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I wrote a simple map reduce job that would read in data from the DFS and run a simple algorithm on it. When trying to debug it I decided to simply make the mappers output a single set of keys and values, and the reducers output an entirely different set. I am running this job on a single node Hadoop 20.2 cluster. When the job is finished the output contains simply the values that were outputted by the mappers leading me to believe that the reducer is not being run. I would greatly appreciate it if anyone provide any insight as to why my code is producing such output. I have tried setting the outputKeyClass and outputValueClass to different things as well as the setMapOutputKeyClass and setMapOutputValueClass to different things. Currently the commented our sections of code are the algorithm that I am running, but I have changed the map and reduce methods to simply output certain values. Once again, the output from the job contains only the values that were outputted by the mapper. Here is the class I used to run the job:

import java.io.IOException; import java.util.*;

import org.apache.hadoop.conf.Configuration; import org.apache.hadoop.fs.Path; import org.apache.hadoop.io.LongWritable; import org.apache.hadoop.io.Text; import org.apache.hadoop.mapreduce.Job; import org.apache.hadoop.mapreduce.Mapper; import org.apache.hadoop.mapreduce.Reducer; import org.apache.hadoop.mapreduce.lib.input.FileInputFormat; import org.apache.hadoop.mapreduce.lib.output.FileOutputFormat; import org.apache.hadoop.util.GenericOptionsParser;

/** * * @author redbeard */ public class CalculateHistogram {

public static class HistogramMap extends Mapper<LongWritable, Text, LongWritable, Text> {

    private static final int R = 100;
    private int n = 0;

    @Override
    public void map(LongWritable key, Text value, Context context) throws IOException, InterruptedException {
        if (n == 0) {
            StringTokenizer tokens = new StringTokenizer(value.toString(), ",");
            int counter = 0;
            while (tokens.hasMoreTokens()) {
                String token = tokens.nextToken();
                if (tokens.hasMoreTokens()) {
                    context.write(new LongWritable(-2), new Text("HI"));
                    //context.write(new LongWritable(counter), new Text(token));
                }
                counter++;
                n++;
            }
        } else {
            n++;
            if (n == R) {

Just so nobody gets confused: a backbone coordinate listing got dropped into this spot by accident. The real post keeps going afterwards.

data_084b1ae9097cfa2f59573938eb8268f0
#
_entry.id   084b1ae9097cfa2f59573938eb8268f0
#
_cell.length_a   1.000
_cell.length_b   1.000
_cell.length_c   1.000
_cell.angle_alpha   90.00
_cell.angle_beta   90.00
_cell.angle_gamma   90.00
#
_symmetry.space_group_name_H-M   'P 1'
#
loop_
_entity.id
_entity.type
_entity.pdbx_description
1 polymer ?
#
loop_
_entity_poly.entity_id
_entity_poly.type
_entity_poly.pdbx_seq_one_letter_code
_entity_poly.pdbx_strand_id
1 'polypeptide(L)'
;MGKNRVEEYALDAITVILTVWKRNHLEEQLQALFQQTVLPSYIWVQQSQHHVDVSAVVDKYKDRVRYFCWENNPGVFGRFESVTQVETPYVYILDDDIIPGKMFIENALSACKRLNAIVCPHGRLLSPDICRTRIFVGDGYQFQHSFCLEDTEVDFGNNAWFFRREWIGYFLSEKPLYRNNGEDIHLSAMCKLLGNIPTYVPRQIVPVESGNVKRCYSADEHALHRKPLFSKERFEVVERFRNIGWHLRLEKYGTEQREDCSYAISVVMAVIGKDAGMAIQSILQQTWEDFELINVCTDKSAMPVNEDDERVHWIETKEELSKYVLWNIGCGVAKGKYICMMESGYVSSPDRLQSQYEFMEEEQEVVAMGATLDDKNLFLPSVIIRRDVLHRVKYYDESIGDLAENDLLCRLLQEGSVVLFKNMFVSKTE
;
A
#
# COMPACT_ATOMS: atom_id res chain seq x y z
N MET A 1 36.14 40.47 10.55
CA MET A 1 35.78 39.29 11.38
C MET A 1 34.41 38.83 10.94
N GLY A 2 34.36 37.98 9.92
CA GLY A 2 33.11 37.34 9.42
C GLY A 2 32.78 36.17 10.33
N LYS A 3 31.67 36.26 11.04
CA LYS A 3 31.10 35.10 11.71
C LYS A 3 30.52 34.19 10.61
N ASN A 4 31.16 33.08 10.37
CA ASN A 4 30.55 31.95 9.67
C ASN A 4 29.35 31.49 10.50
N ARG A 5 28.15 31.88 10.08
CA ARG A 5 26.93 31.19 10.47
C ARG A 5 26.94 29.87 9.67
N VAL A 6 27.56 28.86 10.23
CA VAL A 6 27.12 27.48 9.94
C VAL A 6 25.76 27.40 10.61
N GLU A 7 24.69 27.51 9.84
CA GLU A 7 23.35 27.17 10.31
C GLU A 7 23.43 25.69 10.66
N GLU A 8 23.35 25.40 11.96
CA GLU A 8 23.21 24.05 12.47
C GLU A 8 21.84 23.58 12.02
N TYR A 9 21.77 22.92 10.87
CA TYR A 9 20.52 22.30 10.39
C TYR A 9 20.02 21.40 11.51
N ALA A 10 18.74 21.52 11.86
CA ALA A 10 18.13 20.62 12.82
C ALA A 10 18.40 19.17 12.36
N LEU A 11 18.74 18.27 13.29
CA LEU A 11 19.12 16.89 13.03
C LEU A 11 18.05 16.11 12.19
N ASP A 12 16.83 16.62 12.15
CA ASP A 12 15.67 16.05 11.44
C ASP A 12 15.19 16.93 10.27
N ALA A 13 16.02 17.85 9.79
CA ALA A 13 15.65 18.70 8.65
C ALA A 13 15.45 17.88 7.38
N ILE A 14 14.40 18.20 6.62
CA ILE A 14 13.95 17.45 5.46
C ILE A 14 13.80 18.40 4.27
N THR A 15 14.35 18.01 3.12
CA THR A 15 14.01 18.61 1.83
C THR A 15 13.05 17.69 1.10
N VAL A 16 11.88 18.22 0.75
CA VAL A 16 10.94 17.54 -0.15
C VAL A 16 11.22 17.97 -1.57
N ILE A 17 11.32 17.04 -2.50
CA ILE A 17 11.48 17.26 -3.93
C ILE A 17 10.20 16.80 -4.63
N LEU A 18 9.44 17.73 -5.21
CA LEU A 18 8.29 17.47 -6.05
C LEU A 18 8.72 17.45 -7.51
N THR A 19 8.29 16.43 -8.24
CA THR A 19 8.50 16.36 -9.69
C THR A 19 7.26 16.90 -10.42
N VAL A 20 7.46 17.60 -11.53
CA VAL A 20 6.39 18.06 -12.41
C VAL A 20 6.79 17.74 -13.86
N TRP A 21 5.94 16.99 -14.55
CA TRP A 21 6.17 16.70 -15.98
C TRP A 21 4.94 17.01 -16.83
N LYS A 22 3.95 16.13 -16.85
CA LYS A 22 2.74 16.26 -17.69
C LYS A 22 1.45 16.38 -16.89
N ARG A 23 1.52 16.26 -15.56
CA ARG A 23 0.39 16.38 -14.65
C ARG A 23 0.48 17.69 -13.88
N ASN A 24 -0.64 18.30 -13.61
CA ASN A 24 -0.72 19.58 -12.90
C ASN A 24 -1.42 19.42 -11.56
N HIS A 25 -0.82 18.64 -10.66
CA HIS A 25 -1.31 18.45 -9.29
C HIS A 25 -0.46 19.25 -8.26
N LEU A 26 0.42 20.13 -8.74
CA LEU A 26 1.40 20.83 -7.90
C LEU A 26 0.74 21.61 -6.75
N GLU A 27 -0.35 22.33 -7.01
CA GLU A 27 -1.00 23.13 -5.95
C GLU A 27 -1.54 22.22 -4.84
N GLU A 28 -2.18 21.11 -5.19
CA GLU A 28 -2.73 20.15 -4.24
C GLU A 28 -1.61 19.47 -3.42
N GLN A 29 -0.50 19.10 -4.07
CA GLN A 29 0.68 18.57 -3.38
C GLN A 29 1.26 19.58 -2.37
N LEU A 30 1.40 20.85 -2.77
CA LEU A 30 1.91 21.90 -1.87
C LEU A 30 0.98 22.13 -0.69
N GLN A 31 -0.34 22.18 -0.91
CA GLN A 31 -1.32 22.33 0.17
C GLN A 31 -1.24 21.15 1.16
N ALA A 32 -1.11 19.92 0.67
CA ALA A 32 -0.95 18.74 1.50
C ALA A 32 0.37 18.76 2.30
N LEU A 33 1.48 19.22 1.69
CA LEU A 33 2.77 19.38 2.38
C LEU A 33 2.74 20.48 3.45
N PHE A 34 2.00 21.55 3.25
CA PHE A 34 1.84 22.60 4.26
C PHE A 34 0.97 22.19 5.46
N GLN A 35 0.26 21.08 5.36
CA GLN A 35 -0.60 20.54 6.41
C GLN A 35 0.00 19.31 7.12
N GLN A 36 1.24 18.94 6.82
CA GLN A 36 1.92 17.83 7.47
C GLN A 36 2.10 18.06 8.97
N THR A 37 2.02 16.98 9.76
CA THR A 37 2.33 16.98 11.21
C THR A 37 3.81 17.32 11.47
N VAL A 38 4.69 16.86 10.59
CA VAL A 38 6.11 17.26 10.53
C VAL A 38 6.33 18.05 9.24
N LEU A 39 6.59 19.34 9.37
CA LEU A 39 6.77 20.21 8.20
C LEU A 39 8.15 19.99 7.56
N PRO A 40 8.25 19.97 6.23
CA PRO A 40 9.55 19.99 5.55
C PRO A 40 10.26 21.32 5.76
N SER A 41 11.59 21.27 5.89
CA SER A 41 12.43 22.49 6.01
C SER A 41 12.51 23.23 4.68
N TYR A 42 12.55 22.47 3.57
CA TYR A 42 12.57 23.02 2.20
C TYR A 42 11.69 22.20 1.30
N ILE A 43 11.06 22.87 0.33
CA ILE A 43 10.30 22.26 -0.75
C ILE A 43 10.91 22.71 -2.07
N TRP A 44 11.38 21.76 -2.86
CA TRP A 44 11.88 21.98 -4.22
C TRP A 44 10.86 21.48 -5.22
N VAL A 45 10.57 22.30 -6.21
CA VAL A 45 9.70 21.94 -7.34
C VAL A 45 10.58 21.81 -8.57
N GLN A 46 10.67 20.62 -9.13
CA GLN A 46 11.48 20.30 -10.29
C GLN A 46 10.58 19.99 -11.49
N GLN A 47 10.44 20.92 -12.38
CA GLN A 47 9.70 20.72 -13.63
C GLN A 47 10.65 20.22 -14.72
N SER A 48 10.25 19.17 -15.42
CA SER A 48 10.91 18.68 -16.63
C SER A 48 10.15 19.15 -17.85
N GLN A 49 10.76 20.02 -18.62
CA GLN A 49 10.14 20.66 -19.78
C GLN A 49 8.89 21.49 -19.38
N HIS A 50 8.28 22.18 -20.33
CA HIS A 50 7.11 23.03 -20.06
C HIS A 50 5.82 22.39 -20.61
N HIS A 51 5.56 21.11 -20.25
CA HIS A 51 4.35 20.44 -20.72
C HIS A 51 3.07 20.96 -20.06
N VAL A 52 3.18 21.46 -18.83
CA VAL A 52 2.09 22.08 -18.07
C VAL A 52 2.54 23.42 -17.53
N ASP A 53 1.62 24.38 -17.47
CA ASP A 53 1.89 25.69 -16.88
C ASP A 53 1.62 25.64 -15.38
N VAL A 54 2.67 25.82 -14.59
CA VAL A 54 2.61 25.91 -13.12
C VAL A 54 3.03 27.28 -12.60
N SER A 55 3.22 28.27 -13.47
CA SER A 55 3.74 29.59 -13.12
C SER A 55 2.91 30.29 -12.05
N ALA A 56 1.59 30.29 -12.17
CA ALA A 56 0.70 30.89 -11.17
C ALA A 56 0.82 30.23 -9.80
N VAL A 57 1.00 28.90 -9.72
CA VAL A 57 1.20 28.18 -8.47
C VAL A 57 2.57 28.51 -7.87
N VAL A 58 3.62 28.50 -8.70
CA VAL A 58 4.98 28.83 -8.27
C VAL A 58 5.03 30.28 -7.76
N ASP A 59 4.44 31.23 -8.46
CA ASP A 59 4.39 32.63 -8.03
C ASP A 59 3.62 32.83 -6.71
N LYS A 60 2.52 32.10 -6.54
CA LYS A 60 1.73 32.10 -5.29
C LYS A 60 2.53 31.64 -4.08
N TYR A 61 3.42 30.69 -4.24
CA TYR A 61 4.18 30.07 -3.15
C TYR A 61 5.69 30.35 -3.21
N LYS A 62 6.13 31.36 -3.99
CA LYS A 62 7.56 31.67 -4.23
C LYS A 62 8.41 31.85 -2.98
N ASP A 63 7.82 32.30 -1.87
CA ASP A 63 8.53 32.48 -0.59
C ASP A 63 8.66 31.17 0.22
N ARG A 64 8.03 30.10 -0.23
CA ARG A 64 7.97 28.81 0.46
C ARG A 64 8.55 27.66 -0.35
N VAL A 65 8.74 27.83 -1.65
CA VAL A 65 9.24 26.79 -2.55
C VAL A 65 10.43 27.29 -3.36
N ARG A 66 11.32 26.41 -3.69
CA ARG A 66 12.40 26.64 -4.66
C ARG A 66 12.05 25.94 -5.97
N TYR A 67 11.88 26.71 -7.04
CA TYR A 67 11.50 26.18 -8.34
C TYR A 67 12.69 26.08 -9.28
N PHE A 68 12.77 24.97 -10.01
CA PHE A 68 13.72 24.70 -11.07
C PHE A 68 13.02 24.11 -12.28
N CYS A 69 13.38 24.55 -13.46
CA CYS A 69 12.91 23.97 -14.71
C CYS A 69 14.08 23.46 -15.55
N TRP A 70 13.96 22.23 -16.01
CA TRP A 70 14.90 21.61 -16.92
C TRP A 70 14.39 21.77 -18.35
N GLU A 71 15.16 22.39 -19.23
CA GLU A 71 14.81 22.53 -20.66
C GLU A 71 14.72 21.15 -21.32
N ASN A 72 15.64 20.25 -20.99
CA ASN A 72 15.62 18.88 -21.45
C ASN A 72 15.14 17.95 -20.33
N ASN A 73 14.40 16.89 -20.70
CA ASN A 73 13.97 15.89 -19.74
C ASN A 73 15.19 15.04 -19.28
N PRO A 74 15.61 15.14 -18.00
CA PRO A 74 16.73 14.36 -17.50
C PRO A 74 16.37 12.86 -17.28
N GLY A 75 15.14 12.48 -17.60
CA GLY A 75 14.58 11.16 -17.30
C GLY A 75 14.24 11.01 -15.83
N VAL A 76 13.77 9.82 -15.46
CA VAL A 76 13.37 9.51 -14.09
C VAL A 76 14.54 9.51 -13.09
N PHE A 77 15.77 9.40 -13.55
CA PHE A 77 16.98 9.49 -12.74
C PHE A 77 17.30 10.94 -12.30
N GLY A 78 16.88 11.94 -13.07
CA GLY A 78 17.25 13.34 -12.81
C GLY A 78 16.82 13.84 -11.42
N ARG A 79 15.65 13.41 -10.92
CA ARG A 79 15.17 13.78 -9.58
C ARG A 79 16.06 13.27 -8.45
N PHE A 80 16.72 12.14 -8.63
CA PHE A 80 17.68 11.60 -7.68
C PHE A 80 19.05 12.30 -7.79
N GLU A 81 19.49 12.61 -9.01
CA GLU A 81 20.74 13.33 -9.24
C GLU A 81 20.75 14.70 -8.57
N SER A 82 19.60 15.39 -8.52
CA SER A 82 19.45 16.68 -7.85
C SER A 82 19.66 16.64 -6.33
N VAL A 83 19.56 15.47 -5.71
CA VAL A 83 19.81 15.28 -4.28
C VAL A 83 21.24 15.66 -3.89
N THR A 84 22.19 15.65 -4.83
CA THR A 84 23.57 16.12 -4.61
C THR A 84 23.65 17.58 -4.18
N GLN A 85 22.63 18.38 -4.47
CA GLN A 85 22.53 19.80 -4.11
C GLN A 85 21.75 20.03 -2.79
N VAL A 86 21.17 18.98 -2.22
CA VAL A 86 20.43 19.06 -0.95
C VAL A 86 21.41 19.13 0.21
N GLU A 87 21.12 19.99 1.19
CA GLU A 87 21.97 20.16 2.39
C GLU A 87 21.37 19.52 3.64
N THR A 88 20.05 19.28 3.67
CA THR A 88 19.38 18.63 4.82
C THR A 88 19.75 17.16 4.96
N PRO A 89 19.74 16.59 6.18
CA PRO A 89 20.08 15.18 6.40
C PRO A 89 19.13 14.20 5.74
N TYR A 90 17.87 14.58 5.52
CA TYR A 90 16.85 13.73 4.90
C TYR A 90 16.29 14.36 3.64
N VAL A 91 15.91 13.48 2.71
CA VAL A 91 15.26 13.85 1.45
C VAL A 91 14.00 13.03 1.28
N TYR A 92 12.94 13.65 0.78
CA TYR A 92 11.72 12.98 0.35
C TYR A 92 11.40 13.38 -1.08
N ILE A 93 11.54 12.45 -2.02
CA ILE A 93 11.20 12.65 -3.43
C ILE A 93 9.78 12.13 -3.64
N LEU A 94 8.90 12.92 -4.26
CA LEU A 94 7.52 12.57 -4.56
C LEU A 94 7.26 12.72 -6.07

n = 0;
            }

        }
    }
}

public static class HistogramReduce extends Reducer<LongWritable, Text, LongWritable, HistogramBucket> {

    private final static int R = 10;

    public void reduce(LongWritable key, Iterator<Text> values, Context context)
                                        throws IOException, InterruptedException {
        if (key.toString().equals("-1")) {
            //context.write(key, new HistogramBucket(key));
        }
        Text t = values.next();
        for (char c : t.toString().toCharArray()) {
            if (!Character.isDigit(c) && c != '.') {
                //context.write(key, new HistogramBucket(key));//if this isnt a numerical attribute we ignore it
            }
        }
        context.setStatus("Building Histogram");
        HistogramBucket i = new HistogramBucket(key);
        i.add(new DoubleWritable(Double.parseDouble(t.toString())));
        while (values.hasNext()) {
            for (int j = 0; j < R; j++) {
                t = values.next();
            }
            if (!i.contains(Double.parseDouble(t.toString()))) {
                context.setStatus("Writing a value to the Histogram");
                i.add(new DoubleWritable(Double.parseDouble(t.toString())));
            }
        }

        context.write(new LongWritable(55555555), new HistogramBucket(new LongWritable(55555555)));
    }
}

public static void main(String[] args) throws Exception {
    Configuration conf = new Configuration();
    String[] otherArgs = new GenericOptionsParser(conf, args).getRemainingArgs();
    if (otherArgs.length != 2) {
        System.err.println("Usage: wordcount <in> <out>");
        System.exit(2);
    }

    Job job = new Job(conf, "MRDT - Generate Histogram");
    job.setJarByClass(CalculateHistogram.class);
    job.setMapperClass(HistogramMap.class);
    job.setReducerClass(HistogramReduce.class);

    //job.setOutputValueClass(HistogramBucket.class);

    //job.setMapOutputKeyClass(LongWritable.class);
    //job.setMapOutputValueClass(Text.class);

    FileInputFormat.addInputPath(job, new Path(otherArgs[0]));
    FileOutputFormat.setOutputPath(job, new Path(otherArgs[1]));

    System.exit(job.waitForCompletion(true) ? 0 : 1);
}

}

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1  
I believe you need to have the @Override annotation before you define the reduce() method –  Jroc Nov 23 '10 at 11:48
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1 Answer

up vote 9 down vote accepted

the signature of your reduce method is wrong. Your method signature contains "Iterator<Text>". You have to pass an "Iterable<Text>".

Your code does not override the reduce method of the Reducer base class. Because of this, the default imlementation provided by the Reducer base class is used. This implementation is an identity function.

Use the @Override annotation to anticipate errors like this one.

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Thanks a lot that was exactly what was wrong, I had tried adding the @Override before but it wouldn't compile. I guess I was just looking at it too long and missed the Iterator/Iterable bit –  RedbeardTheNinja Nov 25 '10 at 7:13
    
The fact that RedbearTheNinja is having problems with @Override should be a concern. I've run in to cases myself where reducers specifically have this problem. I forget why. –  Christopher Smith Dec 28 '11 at 5:32
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